Despite XML’s flexibility, it is pickier in places than HTML. There are syntax and grammar rules that your data must follow. These rules are set down rather tersely in the XML specification found at http://www.w3.org/TR/1998/REC-xml-19980210. Rather than poring through the official spec, I recommend you seek out one of the annotated versions, like Tim Bray’s version at http://www.xml.com, or Robert Ducharme’s book XML: The Annotated Specification (Prentice Hall). The former is online and free; the latter has many good examples of actual XML code.
Here are two of the XML rules that tend to trip up people who know HTML:
If you begin something, you must end it. In the above example we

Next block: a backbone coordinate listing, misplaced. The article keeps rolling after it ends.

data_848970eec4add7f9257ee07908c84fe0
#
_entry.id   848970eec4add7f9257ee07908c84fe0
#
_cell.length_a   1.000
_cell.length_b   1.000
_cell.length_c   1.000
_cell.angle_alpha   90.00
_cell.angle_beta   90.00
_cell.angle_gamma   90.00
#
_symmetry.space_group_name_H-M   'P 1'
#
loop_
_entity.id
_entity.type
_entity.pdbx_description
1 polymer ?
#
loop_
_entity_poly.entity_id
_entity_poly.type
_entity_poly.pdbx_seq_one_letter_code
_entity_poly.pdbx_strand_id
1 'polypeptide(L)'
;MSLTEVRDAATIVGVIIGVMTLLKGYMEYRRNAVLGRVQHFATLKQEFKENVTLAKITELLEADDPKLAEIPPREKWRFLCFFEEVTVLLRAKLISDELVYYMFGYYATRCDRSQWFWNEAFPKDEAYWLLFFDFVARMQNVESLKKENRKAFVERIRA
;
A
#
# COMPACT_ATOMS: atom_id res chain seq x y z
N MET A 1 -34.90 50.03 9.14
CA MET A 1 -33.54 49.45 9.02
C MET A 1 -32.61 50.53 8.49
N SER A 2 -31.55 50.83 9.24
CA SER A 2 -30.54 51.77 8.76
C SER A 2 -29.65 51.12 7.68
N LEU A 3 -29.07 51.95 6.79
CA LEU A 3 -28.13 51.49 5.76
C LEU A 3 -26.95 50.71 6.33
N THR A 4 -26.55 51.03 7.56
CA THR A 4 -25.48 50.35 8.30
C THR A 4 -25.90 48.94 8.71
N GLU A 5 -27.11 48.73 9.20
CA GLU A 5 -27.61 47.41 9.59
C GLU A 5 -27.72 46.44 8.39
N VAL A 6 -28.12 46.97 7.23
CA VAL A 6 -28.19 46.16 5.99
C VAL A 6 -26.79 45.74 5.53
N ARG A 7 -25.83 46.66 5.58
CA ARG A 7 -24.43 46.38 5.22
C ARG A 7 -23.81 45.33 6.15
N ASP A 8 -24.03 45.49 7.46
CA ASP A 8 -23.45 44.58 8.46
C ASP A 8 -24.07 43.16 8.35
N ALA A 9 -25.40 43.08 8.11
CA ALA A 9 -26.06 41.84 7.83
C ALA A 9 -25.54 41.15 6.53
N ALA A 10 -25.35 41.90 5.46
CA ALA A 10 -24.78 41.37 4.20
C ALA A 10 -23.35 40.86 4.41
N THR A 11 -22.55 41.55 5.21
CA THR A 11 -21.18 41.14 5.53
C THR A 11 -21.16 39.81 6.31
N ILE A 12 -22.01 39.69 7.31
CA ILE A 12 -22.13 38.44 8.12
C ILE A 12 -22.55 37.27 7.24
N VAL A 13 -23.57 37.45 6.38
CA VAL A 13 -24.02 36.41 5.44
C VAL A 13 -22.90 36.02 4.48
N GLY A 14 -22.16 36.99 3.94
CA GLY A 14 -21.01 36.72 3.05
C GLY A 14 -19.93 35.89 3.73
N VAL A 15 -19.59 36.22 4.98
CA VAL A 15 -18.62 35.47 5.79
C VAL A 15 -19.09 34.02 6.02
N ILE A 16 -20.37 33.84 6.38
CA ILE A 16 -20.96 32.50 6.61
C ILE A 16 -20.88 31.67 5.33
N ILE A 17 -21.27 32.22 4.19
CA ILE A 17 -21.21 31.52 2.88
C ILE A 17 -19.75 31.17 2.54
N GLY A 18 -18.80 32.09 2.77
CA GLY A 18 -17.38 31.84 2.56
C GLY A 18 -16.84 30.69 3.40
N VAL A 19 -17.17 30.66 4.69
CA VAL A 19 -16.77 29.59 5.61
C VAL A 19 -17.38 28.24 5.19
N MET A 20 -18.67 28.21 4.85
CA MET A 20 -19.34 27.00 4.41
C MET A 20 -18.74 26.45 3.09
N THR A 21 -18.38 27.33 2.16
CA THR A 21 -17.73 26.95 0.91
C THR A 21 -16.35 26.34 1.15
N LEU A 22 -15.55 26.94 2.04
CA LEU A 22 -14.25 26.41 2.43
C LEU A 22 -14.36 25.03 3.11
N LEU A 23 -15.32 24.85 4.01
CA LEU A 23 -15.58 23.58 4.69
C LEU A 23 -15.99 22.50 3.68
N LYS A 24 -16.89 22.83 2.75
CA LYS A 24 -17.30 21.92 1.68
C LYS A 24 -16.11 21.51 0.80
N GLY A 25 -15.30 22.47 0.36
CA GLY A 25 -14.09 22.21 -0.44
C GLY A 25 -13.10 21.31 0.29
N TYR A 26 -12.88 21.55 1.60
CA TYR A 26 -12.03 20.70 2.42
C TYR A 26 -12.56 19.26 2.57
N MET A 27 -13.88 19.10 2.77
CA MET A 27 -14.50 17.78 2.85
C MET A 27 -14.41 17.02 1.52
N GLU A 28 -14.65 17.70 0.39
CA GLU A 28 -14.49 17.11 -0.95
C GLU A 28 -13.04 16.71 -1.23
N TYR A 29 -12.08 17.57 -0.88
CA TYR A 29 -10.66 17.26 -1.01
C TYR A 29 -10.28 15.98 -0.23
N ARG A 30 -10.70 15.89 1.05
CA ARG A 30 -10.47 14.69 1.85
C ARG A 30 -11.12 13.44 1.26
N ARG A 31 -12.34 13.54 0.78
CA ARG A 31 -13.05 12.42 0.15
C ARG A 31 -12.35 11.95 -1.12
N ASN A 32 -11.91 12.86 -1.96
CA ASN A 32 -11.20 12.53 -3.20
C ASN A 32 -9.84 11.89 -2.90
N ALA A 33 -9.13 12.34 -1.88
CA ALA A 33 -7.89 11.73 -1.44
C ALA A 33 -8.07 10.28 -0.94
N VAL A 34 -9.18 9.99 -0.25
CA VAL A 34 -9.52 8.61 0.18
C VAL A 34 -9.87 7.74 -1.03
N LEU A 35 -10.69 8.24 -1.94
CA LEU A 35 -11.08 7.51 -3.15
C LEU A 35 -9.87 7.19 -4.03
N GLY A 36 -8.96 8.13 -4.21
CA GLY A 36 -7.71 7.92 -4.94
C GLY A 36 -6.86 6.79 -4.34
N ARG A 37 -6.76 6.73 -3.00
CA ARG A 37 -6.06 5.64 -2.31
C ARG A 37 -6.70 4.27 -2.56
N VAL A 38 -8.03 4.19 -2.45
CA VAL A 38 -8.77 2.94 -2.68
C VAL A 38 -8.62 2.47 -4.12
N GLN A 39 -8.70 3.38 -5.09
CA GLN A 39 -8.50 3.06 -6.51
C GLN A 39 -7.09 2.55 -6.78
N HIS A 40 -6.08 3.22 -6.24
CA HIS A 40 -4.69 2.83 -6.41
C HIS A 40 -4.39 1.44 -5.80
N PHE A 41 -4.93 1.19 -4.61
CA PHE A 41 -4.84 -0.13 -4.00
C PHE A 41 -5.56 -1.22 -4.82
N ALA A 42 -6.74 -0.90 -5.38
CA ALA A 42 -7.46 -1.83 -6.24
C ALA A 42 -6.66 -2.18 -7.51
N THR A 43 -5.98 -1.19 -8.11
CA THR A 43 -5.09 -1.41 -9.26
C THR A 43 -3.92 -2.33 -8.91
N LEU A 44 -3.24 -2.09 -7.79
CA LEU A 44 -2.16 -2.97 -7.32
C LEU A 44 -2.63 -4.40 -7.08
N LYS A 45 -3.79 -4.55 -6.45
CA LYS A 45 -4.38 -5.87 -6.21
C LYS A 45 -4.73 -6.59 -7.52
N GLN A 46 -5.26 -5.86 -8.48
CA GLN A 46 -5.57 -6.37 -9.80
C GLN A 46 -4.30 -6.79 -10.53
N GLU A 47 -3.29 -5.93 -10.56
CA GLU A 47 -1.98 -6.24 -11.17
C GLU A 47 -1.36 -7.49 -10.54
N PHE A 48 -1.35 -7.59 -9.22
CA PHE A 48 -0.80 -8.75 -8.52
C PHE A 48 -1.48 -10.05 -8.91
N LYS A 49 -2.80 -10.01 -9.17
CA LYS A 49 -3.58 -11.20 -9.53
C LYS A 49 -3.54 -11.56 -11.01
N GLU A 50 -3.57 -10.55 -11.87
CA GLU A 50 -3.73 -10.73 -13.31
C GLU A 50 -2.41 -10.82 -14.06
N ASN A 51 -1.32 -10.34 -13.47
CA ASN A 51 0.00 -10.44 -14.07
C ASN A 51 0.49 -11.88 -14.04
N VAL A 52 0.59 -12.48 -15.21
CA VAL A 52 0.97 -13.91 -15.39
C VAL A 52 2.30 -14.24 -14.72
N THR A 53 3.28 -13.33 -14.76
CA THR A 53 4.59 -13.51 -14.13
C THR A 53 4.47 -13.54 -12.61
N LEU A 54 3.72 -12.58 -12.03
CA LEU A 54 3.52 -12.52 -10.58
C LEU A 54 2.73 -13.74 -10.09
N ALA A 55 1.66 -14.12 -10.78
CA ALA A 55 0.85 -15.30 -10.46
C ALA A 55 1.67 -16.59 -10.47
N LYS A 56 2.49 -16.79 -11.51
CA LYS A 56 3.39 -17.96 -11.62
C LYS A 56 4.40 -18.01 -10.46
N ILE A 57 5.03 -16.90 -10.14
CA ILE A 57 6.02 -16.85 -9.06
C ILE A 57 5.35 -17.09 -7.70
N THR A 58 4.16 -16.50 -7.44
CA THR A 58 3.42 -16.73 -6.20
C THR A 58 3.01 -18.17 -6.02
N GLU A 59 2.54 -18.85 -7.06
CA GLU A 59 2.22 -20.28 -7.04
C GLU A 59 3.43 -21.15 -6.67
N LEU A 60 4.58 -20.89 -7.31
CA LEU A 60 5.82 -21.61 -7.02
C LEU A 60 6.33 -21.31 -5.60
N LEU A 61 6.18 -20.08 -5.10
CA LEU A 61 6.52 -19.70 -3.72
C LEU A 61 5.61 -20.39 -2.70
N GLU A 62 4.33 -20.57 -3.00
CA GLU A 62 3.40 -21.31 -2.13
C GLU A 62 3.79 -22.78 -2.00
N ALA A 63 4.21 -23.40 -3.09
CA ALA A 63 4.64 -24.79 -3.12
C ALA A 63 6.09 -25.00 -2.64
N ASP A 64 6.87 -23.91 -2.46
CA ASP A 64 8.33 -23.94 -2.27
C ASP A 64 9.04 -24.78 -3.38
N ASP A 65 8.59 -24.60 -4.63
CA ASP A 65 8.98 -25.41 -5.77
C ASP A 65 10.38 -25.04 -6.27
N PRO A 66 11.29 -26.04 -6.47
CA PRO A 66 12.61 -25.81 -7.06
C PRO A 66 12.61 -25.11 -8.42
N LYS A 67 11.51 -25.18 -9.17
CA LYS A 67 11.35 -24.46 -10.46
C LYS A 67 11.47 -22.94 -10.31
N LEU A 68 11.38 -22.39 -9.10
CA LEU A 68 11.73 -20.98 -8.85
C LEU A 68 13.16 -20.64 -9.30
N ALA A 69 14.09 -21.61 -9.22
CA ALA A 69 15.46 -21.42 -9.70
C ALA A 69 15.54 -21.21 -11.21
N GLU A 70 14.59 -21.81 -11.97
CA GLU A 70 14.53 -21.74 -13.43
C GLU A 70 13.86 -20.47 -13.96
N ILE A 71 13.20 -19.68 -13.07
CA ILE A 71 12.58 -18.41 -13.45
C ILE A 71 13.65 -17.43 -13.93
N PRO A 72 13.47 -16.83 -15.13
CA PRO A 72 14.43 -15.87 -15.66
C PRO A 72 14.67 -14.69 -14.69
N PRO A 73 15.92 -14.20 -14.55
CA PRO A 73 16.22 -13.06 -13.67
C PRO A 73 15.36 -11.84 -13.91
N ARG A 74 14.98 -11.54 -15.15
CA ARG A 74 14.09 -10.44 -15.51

started a machine listing with
finished it with
</machine>. Leaving off the
ending tag would not have been acceptable XML.
In HTML, tags like
<img src="picture.jpg" >
are legally allowed to stand by themselves. Not so in XML; this would
have to be written either as:
<img src="picture.jpg" > </img>
<img src="picture.jpg" />
The extra slash at the end of this last tag lets the XML parser know that this single tag serves as both its own start and end tag. Data and its surrounding start and end tags is called an element.
Start tags and end tags must mirror themselves exactly. Mixing case
in not allowed. If your start tag is
<MaChINe>, your end tag must be
</MaChINe>, and cannot be
</MACHine> or any other case combination.
HTML is much more forgiving in this regard.
These are two of ...